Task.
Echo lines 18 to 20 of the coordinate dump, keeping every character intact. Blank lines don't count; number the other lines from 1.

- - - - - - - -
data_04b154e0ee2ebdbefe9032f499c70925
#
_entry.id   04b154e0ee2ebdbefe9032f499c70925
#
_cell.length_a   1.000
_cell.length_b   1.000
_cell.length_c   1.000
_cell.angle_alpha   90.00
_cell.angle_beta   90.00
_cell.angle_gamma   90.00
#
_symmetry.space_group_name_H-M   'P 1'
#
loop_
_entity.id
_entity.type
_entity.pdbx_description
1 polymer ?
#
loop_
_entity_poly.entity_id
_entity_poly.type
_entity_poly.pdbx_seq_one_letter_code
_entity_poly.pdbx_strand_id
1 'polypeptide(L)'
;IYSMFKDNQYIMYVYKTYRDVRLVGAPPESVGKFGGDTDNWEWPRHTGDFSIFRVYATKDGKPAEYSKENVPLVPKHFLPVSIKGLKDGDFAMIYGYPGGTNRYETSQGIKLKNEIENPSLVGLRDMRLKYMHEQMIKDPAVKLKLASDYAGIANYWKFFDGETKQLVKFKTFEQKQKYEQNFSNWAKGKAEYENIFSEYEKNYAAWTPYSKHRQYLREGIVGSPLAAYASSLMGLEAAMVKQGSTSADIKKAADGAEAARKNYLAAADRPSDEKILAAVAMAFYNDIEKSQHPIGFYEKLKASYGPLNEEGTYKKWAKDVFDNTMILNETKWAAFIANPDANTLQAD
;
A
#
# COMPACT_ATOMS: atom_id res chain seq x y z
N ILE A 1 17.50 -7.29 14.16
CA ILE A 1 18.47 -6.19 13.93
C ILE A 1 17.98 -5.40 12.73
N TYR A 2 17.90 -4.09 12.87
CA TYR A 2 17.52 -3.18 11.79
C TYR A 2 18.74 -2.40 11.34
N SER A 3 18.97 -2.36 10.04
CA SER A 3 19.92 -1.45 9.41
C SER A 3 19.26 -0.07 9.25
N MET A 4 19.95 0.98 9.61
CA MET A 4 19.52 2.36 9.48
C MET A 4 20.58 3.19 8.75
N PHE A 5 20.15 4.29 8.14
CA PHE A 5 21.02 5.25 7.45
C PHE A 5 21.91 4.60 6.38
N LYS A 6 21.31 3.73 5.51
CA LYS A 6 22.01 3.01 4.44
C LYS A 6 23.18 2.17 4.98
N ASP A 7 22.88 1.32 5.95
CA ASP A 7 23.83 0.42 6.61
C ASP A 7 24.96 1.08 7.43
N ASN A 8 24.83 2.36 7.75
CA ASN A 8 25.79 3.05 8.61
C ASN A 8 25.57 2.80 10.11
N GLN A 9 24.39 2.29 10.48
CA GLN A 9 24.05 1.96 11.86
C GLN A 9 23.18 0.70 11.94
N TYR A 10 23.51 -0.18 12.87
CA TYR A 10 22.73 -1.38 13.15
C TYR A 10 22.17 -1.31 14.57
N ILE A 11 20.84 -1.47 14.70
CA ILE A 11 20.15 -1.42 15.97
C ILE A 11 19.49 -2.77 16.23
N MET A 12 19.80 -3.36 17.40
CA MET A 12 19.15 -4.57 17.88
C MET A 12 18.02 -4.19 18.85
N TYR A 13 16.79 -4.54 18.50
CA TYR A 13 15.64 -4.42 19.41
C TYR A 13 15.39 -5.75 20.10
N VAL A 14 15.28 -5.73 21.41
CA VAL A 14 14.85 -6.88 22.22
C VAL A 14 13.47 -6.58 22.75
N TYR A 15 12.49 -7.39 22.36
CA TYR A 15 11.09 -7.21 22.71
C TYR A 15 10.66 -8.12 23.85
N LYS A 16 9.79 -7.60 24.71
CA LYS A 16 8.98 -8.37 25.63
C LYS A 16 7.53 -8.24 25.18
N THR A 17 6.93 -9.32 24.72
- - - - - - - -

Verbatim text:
1 polymer ?
#
loop_